A visual inspection of the transmission should include a careful check of all electrical wires, connectors, and components. This inspection is especially important for electronically controlled transmissions and for transmissions that have a lockup torque converter. All faulty connectors, wires, and components should be repaired or replaced before continuing your diagnosis of the transmission.

Check all electrical connections to the transmission.

Typical arrangement of electrical components on a modern transaxle. Courtesy of American Honda Motor Co., Inc.

Faulty connectors or wires can cause harsh or delayed and missed shifts. On transaxles, the connectors can normally be inspected through the engine compartment, whereas they can only be seen from under the vehicle on longitudinally mounted transmissions. To check the connectors, release the locking tabs and disconnect them, one at a time, from the transmission. Carefully examine them for signs of corrosion, distortion, moisture, and transmission fluid. A connector or wiring harness may deteriorate if automatic transmission fluid (ATF) reaches it. Also check the connector at the transmission. Using a small mirror and flashlight may help you get a good look at the inside of the connectors. Inspect the entire transmission wiring harness for tears and other damage. Road debris can damage the wiring and connectors mounted underneath the vehicle.

Because the operation of the engine and transmission is integrated through the control computer, a faulty engine sensor or connector may affect the operation of both the engine and the transmission. The various sensors and their locations can be identified by referring to the appropriate service manual. The engine control sensors that are the most likely to cause shifting problems are the throttle position (TP) sensor, manifold absolute pressure (MAP) sensor, and vehicle speed sensor.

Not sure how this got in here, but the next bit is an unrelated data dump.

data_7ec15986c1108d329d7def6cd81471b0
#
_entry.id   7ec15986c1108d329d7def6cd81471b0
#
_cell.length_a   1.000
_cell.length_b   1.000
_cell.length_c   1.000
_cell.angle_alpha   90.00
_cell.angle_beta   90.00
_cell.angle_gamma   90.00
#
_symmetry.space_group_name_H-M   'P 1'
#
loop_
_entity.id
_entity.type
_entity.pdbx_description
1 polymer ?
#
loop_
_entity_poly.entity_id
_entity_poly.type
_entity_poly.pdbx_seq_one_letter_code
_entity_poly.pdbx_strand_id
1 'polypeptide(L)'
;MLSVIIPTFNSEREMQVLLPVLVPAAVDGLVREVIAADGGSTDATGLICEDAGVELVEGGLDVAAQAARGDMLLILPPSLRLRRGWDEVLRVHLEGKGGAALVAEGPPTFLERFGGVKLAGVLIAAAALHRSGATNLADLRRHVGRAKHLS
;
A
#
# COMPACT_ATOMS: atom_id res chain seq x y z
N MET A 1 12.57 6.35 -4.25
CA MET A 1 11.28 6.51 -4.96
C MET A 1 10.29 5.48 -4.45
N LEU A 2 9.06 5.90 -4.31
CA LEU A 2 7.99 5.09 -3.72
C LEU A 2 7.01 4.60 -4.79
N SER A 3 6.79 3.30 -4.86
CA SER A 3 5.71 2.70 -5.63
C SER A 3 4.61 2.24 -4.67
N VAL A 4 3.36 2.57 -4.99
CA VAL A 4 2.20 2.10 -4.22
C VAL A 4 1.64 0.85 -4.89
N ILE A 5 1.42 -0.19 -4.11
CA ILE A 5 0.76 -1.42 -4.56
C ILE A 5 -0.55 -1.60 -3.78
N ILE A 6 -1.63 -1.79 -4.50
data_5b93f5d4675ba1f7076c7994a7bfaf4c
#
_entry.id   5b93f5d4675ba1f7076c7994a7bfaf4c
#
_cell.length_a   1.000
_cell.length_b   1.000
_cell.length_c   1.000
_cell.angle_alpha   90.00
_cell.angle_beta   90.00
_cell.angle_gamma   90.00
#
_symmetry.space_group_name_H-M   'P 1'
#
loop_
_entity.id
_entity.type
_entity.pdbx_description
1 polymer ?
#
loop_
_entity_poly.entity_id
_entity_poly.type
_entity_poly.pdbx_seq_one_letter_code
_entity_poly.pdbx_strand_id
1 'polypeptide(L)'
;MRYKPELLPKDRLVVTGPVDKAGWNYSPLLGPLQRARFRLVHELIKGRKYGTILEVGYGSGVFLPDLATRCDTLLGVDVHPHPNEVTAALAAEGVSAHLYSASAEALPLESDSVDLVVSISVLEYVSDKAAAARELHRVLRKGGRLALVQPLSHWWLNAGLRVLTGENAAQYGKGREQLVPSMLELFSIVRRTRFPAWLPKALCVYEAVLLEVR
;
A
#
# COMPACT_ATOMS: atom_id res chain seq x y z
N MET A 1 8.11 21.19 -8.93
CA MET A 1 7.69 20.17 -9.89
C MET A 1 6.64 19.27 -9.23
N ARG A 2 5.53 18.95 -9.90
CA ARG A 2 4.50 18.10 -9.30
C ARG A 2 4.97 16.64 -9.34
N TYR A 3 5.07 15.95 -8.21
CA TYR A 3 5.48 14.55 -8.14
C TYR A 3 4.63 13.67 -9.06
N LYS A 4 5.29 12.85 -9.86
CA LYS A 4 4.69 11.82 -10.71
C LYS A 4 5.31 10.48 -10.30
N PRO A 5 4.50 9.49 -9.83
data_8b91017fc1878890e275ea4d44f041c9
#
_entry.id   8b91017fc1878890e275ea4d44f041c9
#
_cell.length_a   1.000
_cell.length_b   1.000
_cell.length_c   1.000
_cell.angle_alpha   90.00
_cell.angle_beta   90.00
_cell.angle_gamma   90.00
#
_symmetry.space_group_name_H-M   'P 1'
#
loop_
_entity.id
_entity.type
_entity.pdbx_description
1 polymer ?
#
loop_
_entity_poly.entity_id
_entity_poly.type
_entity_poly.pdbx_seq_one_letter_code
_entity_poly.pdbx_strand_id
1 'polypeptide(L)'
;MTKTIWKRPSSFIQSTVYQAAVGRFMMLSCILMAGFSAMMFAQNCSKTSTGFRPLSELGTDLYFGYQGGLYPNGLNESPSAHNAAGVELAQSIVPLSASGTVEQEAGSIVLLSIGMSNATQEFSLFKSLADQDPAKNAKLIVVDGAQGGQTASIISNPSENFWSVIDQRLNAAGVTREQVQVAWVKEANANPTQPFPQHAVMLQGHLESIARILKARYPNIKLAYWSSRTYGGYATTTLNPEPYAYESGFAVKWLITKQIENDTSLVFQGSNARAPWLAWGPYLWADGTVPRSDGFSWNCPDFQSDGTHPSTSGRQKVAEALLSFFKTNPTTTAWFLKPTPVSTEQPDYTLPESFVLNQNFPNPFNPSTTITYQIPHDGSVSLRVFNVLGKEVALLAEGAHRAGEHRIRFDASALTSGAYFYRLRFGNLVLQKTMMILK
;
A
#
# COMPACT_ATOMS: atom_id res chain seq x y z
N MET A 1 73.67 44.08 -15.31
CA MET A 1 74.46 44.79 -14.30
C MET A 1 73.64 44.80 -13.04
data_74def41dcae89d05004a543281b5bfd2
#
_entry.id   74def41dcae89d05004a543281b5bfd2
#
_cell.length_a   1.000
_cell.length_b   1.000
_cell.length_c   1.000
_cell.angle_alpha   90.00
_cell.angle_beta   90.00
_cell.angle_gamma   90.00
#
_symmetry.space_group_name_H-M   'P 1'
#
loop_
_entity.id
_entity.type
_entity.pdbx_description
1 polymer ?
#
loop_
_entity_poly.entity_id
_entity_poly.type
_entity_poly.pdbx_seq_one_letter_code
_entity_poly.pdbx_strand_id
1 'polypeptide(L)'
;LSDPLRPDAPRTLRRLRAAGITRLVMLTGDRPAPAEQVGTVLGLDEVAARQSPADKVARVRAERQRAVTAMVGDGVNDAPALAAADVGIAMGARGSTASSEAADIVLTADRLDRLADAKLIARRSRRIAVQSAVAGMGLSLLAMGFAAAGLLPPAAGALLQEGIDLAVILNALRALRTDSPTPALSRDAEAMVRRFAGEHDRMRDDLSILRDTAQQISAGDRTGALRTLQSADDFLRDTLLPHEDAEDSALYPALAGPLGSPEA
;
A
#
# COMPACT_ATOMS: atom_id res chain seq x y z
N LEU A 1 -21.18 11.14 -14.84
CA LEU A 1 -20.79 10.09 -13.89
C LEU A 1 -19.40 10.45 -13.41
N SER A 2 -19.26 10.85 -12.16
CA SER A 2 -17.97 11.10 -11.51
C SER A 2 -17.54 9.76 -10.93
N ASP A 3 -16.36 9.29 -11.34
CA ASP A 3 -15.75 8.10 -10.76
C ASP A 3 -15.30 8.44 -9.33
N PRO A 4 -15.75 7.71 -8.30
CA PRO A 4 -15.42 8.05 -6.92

Throttle-position sensors are typically located on the side of the throttle plate assembly. Remove the electrical connector from the sensor and inspect both ends for signs of corrosion and damage. Poor contact can cause the transmission to miss shifts. Also inspect the wiring harness to the TP sensor for evidence of damage.

MAP sensors are usually located on top of the intake manifold or mounted to the firewall, where a vacuum hose connects it to the intake manifold. Check both ends of its three-pronged connector and wiring for corrosion and damage. Also check the condition of the vacuum hose. A vacuum leak can cause harsh shifting.

A vehicle speed sensor is often used on late-model cars to monitor speed. The function of this sensor is similar to a speedometer except that it operates electronically rather than mechanically. Proper shift points cannot occur if the signal from the speed sensor is faulty. The sensor's connections and wiring should be inspected for signs of damage and corrosion. These sensors are located near the output shaft of the transmission.